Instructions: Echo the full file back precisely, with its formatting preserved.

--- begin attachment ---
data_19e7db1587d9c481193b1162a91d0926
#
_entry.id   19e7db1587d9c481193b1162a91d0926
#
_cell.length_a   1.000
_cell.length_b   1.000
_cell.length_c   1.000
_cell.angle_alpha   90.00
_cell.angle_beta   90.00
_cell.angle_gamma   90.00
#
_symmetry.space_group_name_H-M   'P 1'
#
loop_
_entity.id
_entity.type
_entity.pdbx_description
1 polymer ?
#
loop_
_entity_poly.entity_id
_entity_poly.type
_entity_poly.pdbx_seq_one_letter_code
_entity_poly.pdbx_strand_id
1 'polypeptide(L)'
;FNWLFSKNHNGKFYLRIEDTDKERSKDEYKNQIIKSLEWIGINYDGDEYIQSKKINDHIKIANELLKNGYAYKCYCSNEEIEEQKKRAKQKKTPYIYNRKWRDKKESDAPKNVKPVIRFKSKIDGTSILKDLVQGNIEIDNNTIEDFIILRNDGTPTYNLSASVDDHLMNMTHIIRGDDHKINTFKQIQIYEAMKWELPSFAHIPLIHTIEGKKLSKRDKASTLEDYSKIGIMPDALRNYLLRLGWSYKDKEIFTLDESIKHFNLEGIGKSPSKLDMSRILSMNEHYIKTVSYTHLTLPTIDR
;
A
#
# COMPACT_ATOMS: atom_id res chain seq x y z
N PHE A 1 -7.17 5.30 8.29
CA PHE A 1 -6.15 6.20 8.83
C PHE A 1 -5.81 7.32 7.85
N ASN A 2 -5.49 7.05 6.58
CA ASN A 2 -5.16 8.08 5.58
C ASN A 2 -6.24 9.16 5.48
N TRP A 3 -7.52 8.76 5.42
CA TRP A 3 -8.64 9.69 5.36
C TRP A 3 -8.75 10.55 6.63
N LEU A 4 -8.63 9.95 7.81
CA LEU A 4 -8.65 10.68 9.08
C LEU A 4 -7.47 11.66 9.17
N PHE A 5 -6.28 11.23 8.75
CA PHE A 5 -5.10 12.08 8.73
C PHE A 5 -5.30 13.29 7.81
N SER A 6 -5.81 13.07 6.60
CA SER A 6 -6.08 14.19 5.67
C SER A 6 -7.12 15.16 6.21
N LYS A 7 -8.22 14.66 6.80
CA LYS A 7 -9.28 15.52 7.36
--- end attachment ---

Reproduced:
data_19e7db1587d9c481193b1162a91d0926
#
_entry.id   19e7db1587d9c481193b1162a91d0926
#
_cell.length_a   1.000
_cell.length_b   1.000
_cell.length_c   1.000
_cell.angle_alpha   90.00
_cell.angle_beta   90.00
_cell.angle_gamma   90.00
#
_symmetry.space_group_name_H-M   'P 1'
#
loop_
_entity.id
_entity.type
_entity.pdbx_description
1 polymer ?
#
loop_
_entity_poly.entity_id
_entity_poly.type
_entity_poly.pdbx_seq_one_letter_code
_entity_poly.pdbx_strand_id
1 'polypeptide(L)'
;FNWLFSKNHNGKFYLRIEDTDKERSKDEYKNQIIKSLEWIGINYDGDEYIQSKKINDHIKIANELLKNGYAYKCYCSNEEIEEQKKRAKQKKTPYIYNRKWRDKKESDAPKNVKPVIRFKSKIDGTSILKDLVQGNIEIDNNTIEDFIILRNDGTPTYNLSASVDDHLMNMTHIIRGDDHKINTFKQIQIYEAMKWELPSFAHIPLIHTIEGKKLSKRDKASTLEDYSKIGIMPDALRNYLLRLGWSYKDKEIFTLDESIKHFNLEGIGKSPSKLDMSRILSMNEHYIKTVSYTHLTLPTIDR
;
A
#
# COMPACT_ATOMS: atom_id res chain seq x y z
N PHE A 1 -7.17 5.30 8.29
CA PHE A 1 -6.15 6.20 8.83
C PHE A 1 -5.81 7.32 7.85
N ASN A 2 -5.49 7.05 6.58
CA ASN A 2 -5.16 8.08 5.58
C ASN A 2 -6.24 9.16 5.48
N TRP A 3 -7.52 8.76 5.42
CA TRP A 3 -8.64 9.69 5.36
C TRP A 3 -8.75 10.55 6.63
N LEU A 4 -8.63 9.95 7.81
CA LEU A 4 -8.65 10.68 9.08
C LEU A 4 -7.47 11.66 9.17
N PHE A 5 -6.28 11.23 8.75
CA PHE A 5 -5.10 12.08 8.73
C PHE A 5 -5.30 13.29 7.81
N SER A 6 -5.81 13.07 6.60
CA SER A 6 -6.08 14.19 5.67
C SER A 6 -7.12 15.16 6.21
N LYS A 7 -8.22 14.66 6.80
CA LYS A 7 -9.28 15.52 7.36